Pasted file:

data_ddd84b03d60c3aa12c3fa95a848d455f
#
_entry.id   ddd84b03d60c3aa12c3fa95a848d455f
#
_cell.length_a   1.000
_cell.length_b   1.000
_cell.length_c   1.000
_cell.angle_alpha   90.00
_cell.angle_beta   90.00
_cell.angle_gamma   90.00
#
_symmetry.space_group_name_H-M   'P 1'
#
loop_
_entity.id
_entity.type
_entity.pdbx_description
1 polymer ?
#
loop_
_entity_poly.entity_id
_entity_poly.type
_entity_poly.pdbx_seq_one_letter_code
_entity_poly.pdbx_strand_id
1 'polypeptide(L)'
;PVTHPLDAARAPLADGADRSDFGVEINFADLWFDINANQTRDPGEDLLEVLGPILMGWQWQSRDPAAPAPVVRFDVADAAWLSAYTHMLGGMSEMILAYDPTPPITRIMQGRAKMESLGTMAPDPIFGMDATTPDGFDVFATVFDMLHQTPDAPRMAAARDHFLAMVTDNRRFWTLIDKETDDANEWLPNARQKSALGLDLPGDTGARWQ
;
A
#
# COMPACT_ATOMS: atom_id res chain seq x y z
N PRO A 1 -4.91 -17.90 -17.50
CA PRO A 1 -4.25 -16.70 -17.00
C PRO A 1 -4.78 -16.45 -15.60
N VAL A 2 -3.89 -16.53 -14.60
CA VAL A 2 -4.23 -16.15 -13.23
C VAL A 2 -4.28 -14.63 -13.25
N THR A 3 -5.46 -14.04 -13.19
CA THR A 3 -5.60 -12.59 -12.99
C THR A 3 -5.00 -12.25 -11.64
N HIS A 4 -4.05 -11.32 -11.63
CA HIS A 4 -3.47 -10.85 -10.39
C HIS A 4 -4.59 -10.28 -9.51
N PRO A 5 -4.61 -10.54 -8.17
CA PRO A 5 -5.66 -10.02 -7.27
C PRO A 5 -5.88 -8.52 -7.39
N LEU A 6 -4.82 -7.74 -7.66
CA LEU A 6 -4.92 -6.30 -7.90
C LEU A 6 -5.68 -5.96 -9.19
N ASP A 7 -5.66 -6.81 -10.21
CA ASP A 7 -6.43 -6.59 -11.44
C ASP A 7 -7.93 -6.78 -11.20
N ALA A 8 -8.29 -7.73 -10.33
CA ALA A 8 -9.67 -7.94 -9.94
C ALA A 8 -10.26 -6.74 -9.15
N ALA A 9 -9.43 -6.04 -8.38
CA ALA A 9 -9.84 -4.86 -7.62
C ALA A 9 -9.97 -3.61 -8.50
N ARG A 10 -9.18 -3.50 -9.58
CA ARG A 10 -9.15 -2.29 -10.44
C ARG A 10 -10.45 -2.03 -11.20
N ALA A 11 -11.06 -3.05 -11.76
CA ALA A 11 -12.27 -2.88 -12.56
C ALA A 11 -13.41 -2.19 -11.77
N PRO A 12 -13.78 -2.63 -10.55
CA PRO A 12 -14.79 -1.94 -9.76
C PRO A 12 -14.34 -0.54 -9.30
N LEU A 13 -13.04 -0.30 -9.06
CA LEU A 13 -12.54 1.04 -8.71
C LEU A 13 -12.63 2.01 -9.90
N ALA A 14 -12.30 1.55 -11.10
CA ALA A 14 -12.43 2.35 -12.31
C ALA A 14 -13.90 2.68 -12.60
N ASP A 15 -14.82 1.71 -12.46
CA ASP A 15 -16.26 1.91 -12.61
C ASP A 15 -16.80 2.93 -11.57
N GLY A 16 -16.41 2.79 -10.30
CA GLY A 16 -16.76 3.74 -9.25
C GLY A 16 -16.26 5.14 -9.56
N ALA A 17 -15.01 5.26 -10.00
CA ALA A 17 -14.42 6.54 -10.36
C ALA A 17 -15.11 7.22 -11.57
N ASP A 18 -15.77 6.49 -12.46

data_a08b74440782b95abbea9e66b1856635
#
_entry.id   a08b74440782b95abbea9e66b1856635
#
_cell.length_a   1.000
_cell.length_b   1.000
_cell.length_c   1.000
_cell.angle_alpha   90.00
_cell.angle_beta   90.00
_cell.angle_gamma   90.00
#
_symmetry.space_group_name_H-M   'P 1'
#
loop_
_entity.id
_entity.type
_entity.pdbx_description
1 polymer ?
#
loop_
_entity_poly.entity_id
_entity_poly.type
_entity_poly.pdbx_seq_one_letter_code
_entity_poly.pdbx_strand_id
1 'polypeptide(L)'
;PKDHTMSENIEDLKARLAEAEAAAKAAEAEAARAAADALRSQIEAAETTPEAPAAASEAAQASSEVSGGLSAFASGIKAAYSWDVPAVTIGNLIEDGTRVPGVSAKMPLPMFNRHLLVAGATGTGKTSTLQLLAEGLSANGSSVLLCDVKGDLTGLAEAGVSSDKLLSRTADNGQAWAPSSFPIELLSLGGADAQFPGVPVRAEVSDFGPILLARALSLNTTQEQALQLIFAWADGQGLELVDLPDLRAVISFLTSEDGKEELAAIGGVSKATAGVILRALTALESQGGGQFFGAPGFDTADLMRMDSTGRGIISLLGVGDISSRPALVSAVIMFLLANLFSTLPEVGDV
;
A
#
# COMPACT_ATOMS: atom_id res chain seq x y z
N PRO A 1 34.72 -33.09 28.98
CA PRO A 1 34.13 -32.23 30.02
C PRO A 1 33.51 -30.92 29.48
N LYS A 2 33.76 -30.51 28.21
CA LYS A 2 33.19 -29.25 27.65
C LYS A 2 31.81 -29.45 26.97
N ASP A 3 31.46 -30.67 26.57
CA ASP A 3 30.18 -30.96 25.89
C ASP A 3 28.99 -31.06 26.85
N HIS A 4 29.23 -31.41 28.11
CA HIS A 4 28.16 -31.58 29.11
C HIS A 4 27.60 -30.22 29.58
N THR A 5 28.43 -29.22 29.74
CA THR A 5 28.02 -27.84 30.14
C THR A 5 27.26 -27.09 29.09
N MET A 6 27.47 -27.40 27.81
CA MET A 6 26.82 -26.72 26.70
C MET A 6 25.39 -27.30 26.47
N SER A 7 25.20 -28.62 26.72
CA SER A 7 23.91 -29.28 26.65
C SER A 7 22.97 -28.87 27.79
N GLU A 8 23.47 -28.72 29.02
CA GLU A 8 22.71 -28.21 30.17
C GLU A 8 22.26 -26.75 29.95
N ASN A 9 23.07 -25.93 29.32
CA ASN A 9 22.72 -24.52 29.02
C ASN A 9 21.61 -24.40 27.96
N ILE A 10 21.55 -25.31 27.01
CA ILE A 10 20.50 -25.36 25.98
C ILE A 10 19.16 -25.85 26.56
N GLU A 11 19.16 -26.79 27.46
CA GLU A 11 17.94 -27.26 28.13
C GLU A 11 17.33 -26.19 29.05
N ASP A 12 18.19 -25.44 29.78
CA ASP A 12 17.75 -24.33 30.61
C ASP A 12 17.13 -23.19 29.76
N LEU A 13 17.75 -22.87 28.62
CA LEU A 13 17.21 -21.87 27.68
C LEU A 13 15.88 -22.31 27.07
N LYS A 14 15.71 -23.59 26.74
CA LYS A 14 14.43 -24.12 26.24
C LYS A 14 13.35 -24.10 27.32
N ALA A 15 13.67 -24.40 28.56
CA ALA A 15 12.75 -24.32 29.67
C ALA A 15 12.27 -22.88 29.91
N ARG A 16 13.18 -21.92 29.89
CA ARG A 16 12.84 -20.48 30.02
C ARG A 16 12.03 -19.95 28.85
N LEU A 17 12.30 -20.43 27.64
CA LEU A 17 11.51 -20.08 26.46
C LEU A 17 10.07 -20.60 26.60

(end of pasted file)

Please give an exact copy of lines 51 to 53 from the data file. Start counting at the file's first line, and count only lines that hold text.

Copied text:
C ASP A 7 -7.93 -6.78 -11.20
N ALA A 8 -8.29 -7.73 -10.33
CA ALA A 8 -9.67 -7.94 -9.94